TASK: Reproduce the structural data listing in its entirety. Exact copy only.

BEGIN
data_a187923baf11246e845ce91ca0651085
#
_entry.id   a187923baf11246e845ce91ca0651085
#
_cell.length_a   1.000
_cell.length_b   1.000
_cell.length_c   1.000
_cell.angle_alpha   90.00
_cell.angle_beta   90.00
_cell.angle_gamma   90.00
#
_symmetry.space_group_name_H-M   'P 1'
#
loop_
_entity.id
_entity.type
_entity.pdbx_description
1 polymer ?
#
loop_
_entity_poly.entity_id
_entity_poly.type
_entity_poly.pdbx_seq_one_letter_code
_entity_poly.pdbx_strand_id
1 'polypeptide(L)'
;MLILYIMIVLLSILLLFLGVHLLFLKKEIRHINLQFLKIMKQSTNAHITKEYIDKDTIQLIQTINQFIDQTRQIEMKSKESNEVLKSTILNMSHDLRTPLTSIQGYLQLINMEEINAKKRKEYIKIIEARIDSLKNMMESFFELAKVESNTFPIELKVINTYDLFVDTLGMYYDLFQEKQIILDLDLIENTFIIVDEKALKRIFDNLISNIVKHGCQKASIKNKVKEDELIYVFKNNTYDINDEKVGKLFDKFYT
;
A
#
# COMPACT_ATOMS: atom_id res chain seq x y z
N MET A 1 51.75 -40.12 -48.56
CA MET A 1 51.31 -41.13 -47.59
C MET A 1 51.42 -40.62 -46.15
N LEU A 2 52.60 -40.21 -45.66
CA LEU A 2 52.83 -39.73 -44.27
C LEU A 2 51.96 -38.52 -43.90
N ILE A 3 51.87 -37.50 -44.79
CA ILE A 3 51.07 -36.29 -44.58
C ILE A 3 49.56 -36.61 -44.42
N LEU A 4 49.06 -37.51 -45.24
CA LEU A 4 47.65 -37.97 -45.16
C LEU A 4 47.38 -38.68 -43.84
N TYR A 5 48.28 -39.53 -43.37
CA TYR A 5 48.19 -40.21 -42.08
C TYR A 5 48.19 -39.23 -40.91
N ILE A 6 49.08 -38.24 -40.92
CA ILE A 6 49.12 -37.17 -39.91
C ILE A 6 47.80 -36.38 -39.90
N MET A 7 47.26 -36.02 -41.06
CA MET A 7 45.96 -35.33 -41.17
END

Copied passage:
data_a187923baf11246e845ce91ca0651085
#
_entry.id   a187923baf11246e845ce91ca0651085
#
_cell.length_a   1.000
_cell.length_b   1.000
_cell.length_c   1.000
_cell.angle_alpha   90.00
_cell.angle_beta   90.00
_cell.angle_gamma   90.00
#
_symmetry.space_group_name_H-M   'P 1'
#
loop_
_entity.id
_entity.type
_entity.pdbx_description
1 polymer ?
#
loop_
_entity_poly.entity_id
_entity_poly.type
_entity_poly.pdbx_seq_one_letter_code
_entity_poly.pdbx_strand_id
1 'polypeptide(L)'
;MLILYIMIVLLSILLLFLGVHLLFLKKEIRHINLQFLKIMKQSTNAHITKEYIDKDTIQLIQTINQFIDQTRQIEMKSKESNEVLKSTILNMSHDLRTPLTSIQGYLQLINMEEINAKKRKEYIKIIEARIDSLKNMMESFFELAKVESNTFPIELKVINTYDLFVDTLGMYYDLFQEKQIILDLDLIENTFIIVDEKALKRIFDNLISNIVKHGCQKASIKNKVKEDELIYVFKNNTYDINDEKVGKLFDKFYT
;
A
#
# COMPACT_ATOMS: atom_id res chain seq x y z
N MET A 1 51.75 -40.12 -48.56
CA MET A 1 51.31 -41.13 -47.59
C MET A 1 51.42 -40.62 -46.15
N LEU A 2 52.60 -40.21 -45.66
CA LEU A 2 52.83 -39.73 -44.27
C LEU A 2 51.96 -38.52 -43.90
N ILE A 3 51.87 -37.50 -44.79
CA ILE A 3 51.07 -36.29 -44.58
C ILE A 3 49.56 -36.61 -44.42
N LEU A 4 49.06 -37.51 -45.24
CA LEU A 4 47.65 -37.97 -45.16
C LEU A 4 47.38 -38.68 -43.84
N TYR A 5 48.28 -39.53 -43.37
CA TYR A 5 48.19 -40.21 -42.08
C TYR A 5 48.19 -39.23 -40.91
N ILE A 6 49.08 -38.24 -40.92
CA ILE A 6 49.12 -37.17 -39.91
C ILE A 6 47.80 -36.38 -39.90
N MET A 7 47.26 -36.02 -41.06
CA MET A 7 45.96 -35.33 -41.17